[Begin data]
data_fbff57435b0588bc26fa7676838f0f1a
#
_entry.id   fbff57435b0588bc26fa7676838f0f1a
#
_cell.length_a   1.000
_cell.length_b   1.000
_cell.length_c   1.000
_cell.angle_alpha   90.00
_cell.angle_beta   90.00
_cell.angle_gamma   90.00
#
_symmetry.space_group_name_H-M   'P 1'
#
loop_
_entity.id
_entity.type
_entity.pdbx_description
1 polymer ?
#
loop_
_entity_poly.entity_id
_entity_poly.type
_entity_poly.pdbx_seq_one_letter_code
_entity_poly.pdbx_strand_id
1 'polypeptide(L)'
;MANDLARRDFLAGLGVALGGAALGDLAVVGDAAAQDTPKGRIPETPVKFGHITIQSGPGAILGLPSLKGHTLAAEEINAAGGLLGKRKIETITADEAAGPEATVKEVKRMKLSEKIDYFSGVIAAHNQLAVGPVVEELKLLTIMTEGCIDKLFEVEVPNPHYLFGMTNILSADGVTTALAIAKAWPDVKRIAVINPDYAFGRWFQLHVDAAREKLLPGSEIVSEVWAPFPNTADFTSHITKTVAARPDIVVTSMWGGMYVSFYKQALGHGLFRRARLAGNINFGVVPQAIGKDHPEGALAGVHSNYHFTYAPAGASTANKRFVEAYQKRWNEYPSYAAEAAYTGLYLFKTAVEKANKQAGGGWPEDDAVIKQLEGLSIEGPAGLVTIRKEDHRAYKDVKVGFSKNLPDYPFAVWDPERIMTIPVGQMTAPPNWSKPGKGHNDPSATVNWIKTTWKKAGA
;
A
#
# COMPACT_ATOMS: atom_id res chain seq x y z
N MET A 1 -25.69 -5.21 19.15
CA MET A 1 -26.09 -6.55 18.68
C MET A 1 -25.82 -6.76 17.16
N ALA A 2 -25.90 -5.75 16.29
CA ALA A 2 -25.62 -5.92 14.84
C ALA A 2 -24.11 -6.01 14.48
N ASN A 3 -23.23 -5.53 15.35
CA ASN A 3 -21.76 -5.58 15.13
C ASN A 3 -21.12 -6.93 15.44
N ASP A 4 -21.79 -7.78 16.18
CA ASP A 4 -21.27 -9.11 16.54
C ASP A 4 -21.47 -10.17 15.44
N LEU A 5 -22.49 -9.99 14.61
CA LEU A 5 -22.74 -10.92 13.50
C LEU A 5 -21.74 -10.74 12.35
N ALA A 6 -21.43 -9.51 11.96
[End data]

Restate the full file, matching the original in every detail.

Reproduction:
data_fbff57435b0588bc26fa7676838f0f1a
#
_entry.id   fbff57435b0588bc26fa7676838f0f1a
#
_cell.length_a   1.000
_cell.length_b   1.000
_cell.length_c   1.000
_cell.angle_alpha   90.00
_cell.angle_beta   90.00
_cell.angle_gamma   90.00
#
_symmetry.space_group_name_H-M   'P 1'
#
loop_
_entity.id
_entity.type
_entity.pdbx_description
1 polymer ?
#
loop_
_entity_poly.entity_id
_entity_poly.type
_entity_poly.pdbx_seq_one_letter_code
_entity_poly.pdbx_strand_id
1 'polypeptide(L)'
;MANDLARRDFLAGLGVALGGAALGDLAVVGDAAAQDTPKGRIPETPVKFGHITIQSGPGAILGLPSLKGHTLAAEEINAAGGLLGKRKIETITADEAAGPEATVKEVKRMKLSEKIDYFSGVIAAHNQLAVGPVVEELKLLTIMTEGCIDKLFEVEVPNPHYLFGMTNILSADGVTTALAIAKAWPDVKRIAVINPDYAFGRWFQLHVDAAREKLLPGSEIVSEVWAPFPNTADFTSHITKTVAARPDIVVTSMWGGMYVSFYKQALGHGLFRRARLAGNINFGVVPQAIGKDHPEGALAGVHSNYHFTYAPAGASTANKRFVEAYQKRWNEYPSYAAEAAYTGLYLFKTAVEKANKQAGGGWPEDDAVIKQLEGLSIEGPAGLVTIRKEDHRAYKDVKVGFSKNLPDYPFAVWDPERIMTIPVGQMTAPPNWSKPGKGHNDPSATVNWIKTTWKKAGA
;
A
#
# COMPACT_ATOMS: atom_id res chain seq x y z
N MET A 1 -25.69 -5.21 19.15
CA MET A 1 -26.09 -6.55 18.68
C MET A 1 -25.82 -6.76 17.16
N ALA A 2 -25.90 -5.75 16.29
CA ALA A 2 -25.62 -5.92 14.84
C ALA A 2 -24.11 -6.01 14.48
N ASN A 3 -23.23 -5.53 15.35
CA ASN A 3 -21.76 -5.58 15.13
C ASN A 3 -21.12 -6.93 15.44
N ASP A 4 -21.79 -7.78 16.18
CA ASP A 4 -21.27 -9.11 16.54
C ASP A 4 -21.47 -10.17 15.44
N LEU A 5 -22.49 -9.99 14.61
CA LEU A 5 -22.74 -10.92 13.50
C LEU A 5 -21.74 -10.74 12.35
N ALA A 6 -21.43 -9.51 11.96